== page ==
Historical detective fiction from Nicholas Graham. Yehuda from Kerioth was the most able undercover agent that the Temple police had ever produced. After eighteen months of meticulous preparation in the entourage of a Galilean holy man and would-be king of Israel, Yeshua from Nazareth, he came to Jerusalem and pulled off his greatest coup. Two days later he was dead. What went wrong? Buy The Judas Case here.
Sunday, August 28, 2022
Friday, August 26, 2022
The Judas Case - ebook now available
More Judas news!Pleased to announce that the ebook edition of The Judas Case has just dropped.
Wednesday, August 24, 2022
Jesus in Fiction - Man Of Nazareth & The Judas Case
I blogged about Anthony Burgess' MAN OF NAZARETH last month - here.
So I'm delighted to announce that the latest podcast from The Burgess Foundation has just dropped. Join me and foundation director Andrew Biswell as we discuss Burgess’ biblical fiction MAN OF NAZARETH and my debut novel THE JUDAS CASE (published 28 August).
You can get the podcast now from the usual sources:
And of course in all good bookshops.
Monday, August 22, 2022
Small Objects & Intimate Desires: Nicanor's Drinking Bowl
Early in the The Judas Case, Solomon is invited to dinner by his old friend Nicanor from Alexandria, and is intrigued by the silver cup from which the doctor drinks his wine:
The younger slave carried a tray with a ewer and a set of silver bowls, the grandest of which was set before Nico. Engraved upon it was an image of a naked man taking his pleasure with a youth. They were both attached, in complicated ways, to an apparatus of ropes and slings. My own bowl was unadorned.
“A gift from a grateful client,” Nico said when he noticed my gaze.
The fictional cup could very well be mistaken for this one:
So writing characters in the ancient world presents a quite different challenge from that of novels set in the contemporary world of mass production, where domestic objects or material public wealth can more easily be used as a shorthand for social relations and as a way into a character’s interior life. The fact that a twist in The Judas Case’s plot revolves around a linen robe – a garment of extreme luxury that gives Solomon a very specific clue about its wearer – is a deliberate exploitation of this reality. I’ve been careful to portray Solomon and Zenobia (both with complicated backgrounds, both now just within a highly privileged minority that owns land and produces a valuable product) as just beginning to accumulate enough material wealth to feel a certain level of precarious security. A wrap made from an expensive textile, an antelope-hair brush, a brooch with an image of the goddess Isis are notable ornaments, but they’re also small and light enough to be packed up in a hurry and carried to safety. And I should admit at this point that it’s been authoritatively pointed out to me that Solomon’s preference for tunics of Egyptian cotton rather than hemp indicates a level of luxury that he and Zenobia have in other respects not yet attained.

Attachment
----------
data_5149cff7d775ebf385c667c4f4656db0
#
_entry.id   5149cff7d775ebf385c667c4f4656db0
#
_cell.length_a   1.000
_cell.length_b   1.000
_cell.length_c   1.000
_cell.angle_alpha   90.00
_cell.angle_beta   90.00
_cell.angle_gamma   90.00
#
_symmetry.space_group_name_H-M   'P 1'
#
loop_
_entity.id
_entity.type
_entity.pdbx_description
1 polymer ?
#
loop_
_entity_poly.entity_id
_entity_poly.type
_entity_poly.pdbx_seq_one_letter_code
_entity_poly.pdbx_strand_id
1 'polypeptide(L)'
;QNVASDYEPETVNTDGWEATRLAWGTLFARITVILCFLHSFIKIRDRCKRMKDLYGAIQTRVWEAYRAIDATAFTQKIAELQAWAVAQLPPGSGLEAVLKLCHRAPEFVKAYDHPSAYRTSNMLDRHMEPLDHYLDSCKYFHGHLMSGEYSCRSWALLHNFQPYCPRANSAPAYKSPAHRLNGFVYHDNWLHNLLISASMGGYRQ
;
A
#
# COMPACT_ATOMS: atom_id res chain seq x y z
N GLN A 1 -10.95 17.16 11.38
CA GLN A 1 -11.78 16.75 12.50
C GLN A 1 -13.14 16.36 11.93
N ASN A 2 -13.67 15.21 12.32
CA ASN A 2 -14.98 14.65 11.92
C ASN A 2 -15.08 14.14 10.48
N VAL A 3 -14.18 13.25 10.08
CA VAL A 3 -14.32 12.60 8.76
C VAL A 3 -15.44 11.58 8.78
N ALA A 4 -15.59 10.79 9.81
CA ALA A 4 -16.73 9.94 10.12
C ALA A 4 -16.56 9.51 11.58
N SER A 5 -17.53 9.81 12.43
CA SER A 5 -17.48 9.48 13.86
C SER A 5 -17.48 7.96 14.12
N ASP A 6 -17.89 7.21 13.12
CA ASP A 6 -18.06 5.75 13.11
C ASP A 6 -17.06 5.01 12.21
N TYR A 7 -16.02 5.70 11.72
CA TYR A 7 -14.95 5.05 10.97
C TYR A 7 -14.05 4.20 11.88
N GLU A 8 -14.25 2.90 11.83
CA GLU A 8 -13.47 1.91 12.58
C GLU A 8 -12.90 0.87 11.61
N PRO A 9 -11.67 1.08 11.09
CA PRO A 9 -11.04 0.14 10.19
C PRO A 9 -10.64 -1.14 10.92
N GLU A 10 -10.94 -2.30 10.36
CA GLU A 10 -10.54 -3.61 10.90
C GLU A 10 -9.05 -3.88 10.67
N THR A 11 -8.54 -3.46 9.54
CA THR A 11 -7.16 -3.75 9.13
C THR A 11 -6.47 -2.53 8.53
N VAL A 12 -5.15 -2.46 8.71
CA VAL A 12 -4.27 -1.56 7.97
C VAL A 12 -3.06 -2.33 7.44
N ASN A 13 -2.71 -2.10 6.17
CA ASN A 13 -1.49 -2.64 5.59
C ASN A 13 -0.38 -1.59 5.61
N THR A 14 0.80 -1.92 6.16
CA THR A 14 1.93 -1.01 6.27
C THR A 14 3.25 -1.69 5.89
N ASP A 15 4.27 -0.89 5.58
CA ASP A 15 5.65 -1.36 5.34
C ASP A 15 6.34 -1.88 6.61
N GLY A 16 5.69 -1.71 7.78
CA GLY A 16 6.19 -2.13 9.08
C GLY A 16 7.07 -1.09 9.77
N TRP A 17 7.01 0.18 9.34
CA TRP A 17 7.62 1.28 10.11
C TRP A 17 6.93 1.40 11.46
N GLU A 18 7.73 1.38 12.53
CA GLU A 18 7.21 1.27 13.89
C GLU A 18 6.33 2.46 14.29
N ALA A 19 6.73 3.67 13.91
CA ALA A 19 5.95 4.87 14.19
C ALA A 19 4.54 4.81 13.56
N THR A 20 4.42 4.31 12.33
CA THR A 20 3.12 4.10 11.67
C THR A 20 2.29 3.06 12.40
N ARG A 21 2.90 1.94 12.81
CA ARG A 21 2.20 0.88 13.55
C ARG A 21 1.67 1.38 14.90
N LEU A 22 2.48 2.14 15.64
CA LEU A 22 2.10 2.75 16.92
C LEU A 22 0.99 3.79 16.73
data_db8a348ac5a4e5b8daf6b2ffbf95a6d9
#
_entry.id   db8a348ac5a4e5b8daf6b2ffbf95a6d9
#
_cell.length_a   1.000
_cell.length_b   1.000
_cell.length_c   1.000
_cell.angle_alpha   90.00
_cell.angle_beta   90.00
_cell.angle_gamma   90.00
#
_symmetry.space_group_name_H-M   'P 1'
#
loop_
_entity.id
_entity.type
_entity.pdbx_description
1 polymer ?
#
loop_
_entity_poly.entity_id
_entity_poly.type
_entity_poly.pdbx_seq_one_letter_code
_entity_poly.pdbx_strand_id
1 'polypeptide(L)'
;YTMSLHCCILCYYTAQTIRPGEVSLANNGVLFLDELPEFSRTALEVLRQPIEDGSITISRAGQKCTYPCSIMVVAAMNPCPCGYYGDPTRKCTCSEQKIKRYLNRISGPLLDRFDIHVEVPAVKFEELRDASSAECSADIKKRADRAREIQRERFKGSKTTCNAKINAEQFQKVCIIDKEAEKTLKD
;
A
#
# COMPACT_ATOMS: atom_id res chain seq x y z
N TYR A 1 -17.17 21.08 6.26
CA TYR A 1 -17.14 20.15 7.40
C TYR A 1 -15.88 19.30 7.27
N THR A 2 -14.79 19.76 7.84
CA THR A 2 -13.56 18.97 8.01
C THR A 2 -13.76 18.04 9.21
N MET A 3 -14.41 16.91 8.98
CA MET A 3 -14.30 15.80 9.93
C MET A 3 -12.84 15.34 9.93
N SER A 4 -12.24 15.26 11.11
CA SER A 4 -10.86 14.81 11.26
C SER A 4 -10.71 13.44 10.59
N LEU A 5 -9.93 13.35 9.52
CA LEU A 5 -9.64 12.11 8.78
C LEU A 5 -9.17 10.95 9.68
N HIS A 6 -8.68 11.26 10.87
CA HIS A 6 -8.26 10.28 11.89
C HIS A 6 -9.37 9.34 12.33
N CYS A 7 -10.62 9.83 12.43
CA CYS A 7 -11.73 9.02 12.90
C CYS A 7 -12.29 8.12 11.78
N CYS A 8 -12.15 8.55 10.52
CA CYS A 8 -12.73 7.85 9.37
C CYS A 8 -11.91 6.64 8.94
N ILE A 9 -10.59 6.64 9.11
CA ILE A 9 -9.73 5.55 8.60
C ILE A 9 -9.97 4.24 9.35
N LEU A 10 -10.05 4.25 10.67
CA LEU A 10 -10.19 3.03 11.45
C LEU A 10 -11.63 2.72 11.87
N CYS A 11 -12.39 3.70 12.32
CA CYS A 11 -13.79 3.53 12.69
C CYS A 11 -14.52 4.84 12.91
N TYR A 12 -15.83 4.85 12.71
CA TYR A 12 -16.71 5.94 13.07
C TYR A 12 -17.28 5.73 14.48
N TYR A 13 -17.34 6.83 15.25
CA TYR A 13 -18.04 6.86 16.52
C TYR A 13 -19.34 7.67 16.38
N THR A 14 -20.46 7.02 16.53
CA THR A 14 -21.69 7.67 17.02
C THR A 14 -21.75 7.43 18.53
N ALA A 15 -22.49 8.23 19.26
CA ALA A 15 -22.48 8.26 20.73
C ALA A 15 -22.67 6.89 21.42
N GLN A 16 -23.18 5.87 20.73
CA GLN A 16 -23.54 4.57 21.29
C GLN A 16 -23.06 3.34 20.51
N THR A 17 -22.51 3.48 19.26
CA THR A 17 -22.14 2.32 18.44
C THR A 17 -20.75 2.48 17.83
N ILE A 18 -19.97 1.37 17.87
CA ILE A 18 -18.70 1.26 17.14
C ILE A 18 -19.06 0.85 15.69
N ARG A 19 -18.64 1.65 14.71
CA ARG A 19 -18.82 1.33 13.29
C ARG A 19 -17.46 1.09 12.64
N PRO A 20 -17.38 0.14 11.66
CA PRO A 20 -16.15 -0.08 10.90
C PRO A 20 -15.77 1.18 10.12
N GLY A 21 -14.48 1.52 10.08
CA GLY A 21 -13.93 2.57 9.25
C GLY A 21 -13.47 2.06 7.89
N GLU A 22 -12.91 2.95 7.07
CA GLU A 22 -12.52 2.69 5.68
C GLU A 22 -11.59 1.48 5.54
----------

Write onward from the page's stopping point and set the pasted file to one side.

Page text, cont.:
Nico’s drinking cup fits into this world of ancient signification too, and is notable because it, or its twin, exists in the archaeological record. Go along to The British Museum in London and you can see it in Room 70. It’s known as ‘The Warren Cup’ after a collector who owned it for a while, and it has attracted some controversy because of its subject matter and the suggestion (since refuted) that it may have been a modern fake. It is dated to the early part of the 1st Century AD, and was found near Jerusalem at the beginning of the 20th Century. It seemed to me to be just the sort of thing that Nico would use to serve a particularly good vintage either to a new lover or to honoured guests whom he could trust with his inner life.
I should add that the historical cup was dug up in a village just outside of Jerusalem some distance from where I have located Nico’s house. The mystery of how the fictional cup came to this resting place – was it stolen by a disappointed conquest, or buried for safekeeping in turbulent times? – must await another Solomon Eliades mystery.
Friday, August 19, 2022
Publication date - 28th August
‘The Judas Case’ will be published in paperback and ebook on 28th August and is available to pre-order now at the usual online outlets:
direct from the publisher:
even Heffers (apparently):
and from Barnes and Noble:
Review - Call For The Dead
Le Carr é ’s ‘Call For The Dead’ is a first novel remarkable not simply for its tight plot and acute characterisation, but its presentation ...
Years ago, I read John Geiger’s The Third Man Factor . Its point of departure is the niche phenomenon of mountaineers in extremis imaginin...
I'm delighted that The Judas Case is featured on the current edition of the long-running Charlotte Readers Podcast in North Carolina! ...
What’s it going to be then, eh? There was me, that is Jesus, and my three meshuggeners, that is Pete, James and Johnny-Boy, Pete being roc...